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Cordylobia Anthropophaga: Furuncular Myiasis in a Family of 3

Mayabi L, Badawy M, Abdallah A

Department of Surgery, Aga Khan University Hospital, Nairobi

Correspondence to: Dr Lance Mayabi, P.O Box 30270-00100 Nairobi. Email:lance.mayabi@aku.edu

 

Summary

Cutaneous myiasis due to infestation by the larva of Cordylobia anthropophaga is an underreported occurrence. Awareness is important to avoid misrecognition or delay in diagnosis. We describe a family of three with cutaneous myiasis caused by the African Tumbu fly (Cordylobia anthropophaga) presenting as multiple abscesses, demonstrating the need for a detailed travel history in such a presentation. The nature of the lesions, the life cycle and treatment modalities are discussed. Cutaneous myiasis requires an awareness of its clinical features specifically in patients presenting with furuncular skin lesions who live within endemic areas or persons returning from such areas. Diagnosis is mainly clinical and lesions heal well after the extraction of the larvae. Good personal hygiene including ironing of clothes is crucial in controlling C. anthropophaga infestation.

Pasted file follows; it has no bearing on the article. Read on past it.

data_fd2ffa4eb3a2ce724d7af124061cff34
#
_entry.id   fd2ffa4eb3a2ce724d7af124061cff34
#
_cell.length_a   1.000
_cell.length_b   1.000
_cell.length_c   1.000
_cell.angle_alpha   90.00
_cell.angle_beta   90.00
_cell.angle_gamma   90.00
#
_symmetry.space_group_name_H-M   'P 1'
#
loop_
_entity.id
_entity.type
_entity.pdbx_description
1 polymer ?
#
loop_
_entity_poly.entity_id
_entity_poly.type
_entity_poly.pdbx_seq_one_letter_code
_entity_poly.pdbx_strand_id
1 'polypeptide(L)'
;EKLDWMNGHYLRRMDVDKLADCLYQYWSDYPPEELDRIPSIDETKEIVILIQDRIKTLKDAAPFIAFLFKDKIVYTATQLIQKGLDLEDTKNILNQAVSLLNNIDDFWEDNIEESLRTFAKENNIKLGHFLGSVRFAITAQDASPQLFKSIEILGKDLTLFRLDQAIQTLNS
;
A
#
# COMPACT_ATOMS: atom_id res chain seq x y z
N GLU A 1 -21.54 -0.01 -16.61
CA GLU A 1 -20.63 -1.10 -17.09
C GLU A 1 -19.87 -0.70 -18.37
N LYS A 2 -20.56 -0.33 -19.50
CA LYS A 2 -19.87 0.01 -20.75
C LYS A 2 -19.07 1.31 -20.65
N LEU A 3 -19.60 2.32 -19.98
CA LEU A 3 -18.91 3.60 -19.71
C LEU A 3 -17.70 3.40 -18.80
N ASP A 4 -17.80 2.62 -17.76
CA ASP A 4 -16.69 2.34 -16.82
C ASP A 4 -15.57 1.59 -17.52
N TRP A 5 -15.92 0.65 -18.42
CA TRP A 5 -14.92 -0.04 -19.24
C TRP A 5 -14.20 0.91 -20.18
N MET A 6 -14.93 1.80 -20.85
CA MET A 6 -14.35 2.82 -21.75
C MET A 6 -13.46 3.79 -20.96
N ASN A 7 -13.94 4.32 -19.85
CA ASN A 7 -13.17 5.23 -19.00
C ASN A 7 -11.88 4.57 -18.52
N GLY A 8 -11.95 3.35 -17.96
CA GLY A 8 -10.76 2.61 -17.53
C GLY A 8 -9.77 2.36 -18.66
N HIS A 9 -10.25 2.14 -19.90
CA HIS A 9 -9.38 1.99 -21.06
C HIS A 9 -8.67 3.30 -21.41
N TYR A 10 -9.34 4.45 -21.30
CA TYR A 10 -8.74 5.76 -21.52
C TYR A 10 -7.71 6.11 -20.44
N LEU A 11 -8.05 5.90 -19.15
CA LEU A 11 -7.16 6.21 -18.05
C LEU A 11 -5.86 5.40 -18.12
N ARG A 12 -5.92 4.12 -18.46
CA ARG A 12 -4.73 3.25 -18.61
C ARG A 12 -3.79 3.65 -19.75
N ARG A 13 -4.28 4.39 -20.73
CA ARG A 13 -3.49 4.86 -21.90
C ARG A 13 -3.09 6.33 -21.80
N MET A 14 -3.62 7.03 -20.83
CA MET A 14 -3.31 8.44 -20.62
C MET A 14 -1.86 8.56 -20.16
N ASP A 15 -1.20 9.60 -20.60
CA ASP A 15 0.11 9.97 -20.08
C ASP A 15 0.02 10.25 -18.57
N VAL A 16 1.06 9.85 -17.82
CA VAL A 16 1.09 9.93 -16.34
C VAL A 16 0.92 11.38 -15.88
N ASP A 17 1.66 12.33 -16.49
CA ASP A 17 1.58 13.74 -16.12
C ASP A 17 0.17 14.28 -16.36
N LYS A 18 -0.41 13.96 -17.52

Key Words: Myiasis, Furuncular, Cordylobia anthropophaga

Introduction

Myiasis is the infestation of live vertebrate animals with the larvae (maggots) of Diptera (two winged) flies. In humans, infestation may affect the skin, wounds, intestines and body cavities (oral, nasal, aural, ocular, sinusal, vaginal and urethral). When open wounds are involved, myiasis is referred to as traumatic and when boil-like, the lesion is termed furuncular (1). Cordylobia anthropophaga (also referred to as “tumbu fly”, “mango fly”, “skin maggot fly” or “verde cayor”) is endemic in tropical Africa (2). Furuncular myiasis as a result of Cordylobia anthropophaga, though endemic in the East and West African sub region for over 135 years, is an underreported occurrence (3,4). It commonly affects children more than adults which could be due to their relatively thin skin and possibly because adults develop immunity after repeated exposures (5). Immunosuppression (steroid therapy, corticosteroid immunosuppres-siv